Uncommon knowledge – fast network

Reading Time: 3 minutes

Today’s lesson is; holy simplicity. Another one: there’s no common knowledge, or if there is, take the time to hear it from many sides of the table.

Common knowledge is a kind of tricky concept. How I perceive it: it’s something that (a) many people hold true, but not necessarily because of it would have been tested to be true. Common knowledge says a lot of things; it’s the memes of our cultural heritage, carried over within and across populations; “Don’t buy a cheap car”, “Avoid X”, “Do this”. You know.

We come to believe certain limits and individual facts, by mere cognitive lazyness: to test everything, to be suspicious of everything, would indeed “kind of” allow us to be equally resistant to false knowledge, but it would also dramatically slow down our practical sense and wisdom. Common knowledge is the B-class social oil, better when there’s not much more available.

I believed that the neighbourhood I was living in just happened to have bad mobile network connectivity. I’d tried to do a lot of tricks, to improve the speed with which my laptop operated via the 3G modem. But then, perhaps due to too many attempts, I just came to believe that indeed it would be vain to resist ‘the bad luck’. Next steps would have really involved building semi stable antenna structures, and I just really wanted to get over with the problem – you know, “a good net, easily”. I was at times really frustrated. Being online is a must for me, both in life in general and for work purposes.

Short takeaway: got a mobile, well working 11 mbit/s connection. And it’s going to be even faster in the future. Hooray DNA!

I finally got a decent 3G connection to laptop. It’s now approximately 11 mbit/s downstream – a major improvement to 1 mbps. The difference is not only in bulk download speeds, but also the responsiveness is much better; ie. things really happen.

It’s a Novatel wireless ‘Ovation’ modem MC547, which supports also the future technology of dual carriers. Dual carriers means that the modem reserves another, extra band to data so it can achieve higher speeds than would be possible with an ordinary modem technology. As of now there’s very few dual carrier enabled 3G towers, so the feature will roll in slowly over the country.

I ran into the decision by having two facts: since the time when the last 3G modem was bought, tech had been changing and improving pretty much. That much was sure. But the interesting part of this deal came when I noticed that the two fiercely competing operators had their shops almost next to each other. I first took a trip to the one I thought would probably be my choice. They had a sleek outlet, always without any queues, but still customers coming in steadily. The competitor had a sleazy shop, with a lot of people complaining about the products, and thus the service personnel were really sweating it out.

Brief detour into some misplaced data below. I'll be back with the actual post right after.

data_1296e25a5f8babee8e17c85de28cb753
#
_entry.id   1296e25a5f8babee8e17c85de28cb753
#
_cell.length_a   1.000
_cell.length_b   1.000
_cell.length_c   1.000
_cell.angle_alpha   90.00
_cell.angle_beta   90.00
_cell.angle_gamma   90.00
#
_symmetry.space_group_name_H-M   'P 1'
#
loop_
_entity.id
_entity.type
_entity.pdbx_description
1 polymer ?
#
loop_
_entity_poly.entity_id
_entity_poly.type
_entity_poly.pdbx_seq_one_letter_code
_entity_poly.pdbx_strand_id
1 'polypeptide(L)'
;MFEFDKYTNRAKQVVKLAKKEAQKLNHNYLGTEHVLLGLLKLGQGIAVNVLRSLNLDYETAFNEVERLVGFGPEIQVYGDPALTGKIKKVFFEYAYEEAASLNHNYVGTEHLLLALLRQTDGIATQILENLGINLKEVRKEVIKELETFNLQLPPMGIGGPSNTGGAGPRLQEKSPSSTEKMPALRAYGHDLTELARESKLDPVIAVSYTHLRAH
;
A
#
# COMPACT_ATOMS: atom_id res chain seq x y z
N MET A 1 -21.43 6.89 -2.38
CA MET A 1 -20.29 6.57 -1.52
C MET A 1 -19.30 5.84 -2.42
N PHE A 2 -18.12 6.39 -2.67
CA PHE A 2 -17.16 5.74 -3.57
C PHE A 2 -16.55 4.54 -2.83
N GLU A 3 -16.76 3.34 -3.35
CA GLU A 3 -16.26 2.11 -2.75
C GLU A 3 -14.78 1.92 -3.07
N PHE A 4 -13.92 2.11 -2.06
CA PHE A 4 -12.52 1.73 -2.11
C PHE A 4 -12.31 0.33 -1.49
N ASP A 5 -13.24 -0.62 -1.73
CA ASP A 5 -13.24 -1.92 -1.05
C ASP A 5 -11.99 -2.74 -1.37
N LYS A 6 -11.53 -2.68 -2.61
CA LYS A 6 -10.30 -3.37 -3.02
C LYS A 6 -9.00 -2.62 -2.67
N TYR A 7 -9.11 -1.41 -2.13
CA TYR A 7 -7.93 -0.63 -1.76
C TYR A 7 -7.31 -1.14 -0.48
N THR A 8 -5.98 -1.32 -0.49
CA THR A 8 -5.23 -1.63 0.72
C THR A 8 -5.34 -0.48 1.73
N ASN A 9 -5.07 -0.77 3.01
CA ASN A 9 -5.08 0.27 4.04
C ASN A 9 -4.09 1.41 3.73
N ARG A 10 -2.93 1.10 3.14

Good news was that the price dropped from 19,- a month to 18,- a month. Also a major good news was that the speed expected from the modem was about 15-20 fold, compared to the old one – and, in the future, automatically upgraded to even better counts.

What about simplicity? It’s the inescapable question of feature-creapism, and the practical must to select some kind of a configuration out of technical system, which finally comprises a product. At home this complexity is present as three laptops, all having different operating systems, and different health. But seems that now that I started writing voluminously, it’s better to get down to that later on. Cheers! Happy camper with a mobile connection logs out for the moment.



Reading Time: 2 minutes

Lately I’ve been immersed in tech with a fresh outlook – namely getting back to study towards a Master’s in Aalto University. I was working a lot during 2000-2008, also experiencing along the way the setup of my own business. But times change and I’ve come to really miss the academia; plus getting a diploma surely wouldn’t hurt.

Computer science is a field of its own. It’s a bit different than the everyday application of “daily IT”. Both have their time and place, and usually the theoretical part of Comp. Sci leads to ideas and activity in the everyday information technology field. Sometimes though even a Ph.D. in theoretical things doesn’t lead to anywhere in consumer applications.

What I’m really glad about is that Aalto seems to offer a neverending depth of study, in various fields. There’s nowadays 3 universities which combined into Aalto. It has to offer a strong palette of business, arts and design and core technology courses. From film production studies to nanomaterials and medical imaging, and anything you can possibly imagine between.

I went to Aalto one day. You see, it had been 3 years in between. The place was very much the same, but a lot of infrastructure had changed. It was a pleasure to get enrolled once again. No more hassle with payments; the guild room for tutoring had computers where you could use electronic banking to immediately pay tuition fee (btw. this is mere 80 eur for a semester).

I’m thrilled when I spend days in the university. The people, the computer classes, everything. It’s the uplifting feeling that makes a big difference. Even though I’m currently a remote student most of the time, every time I get to the campus area I take a deep breath, and enjoy what I’m doing. Aalto atmosphere.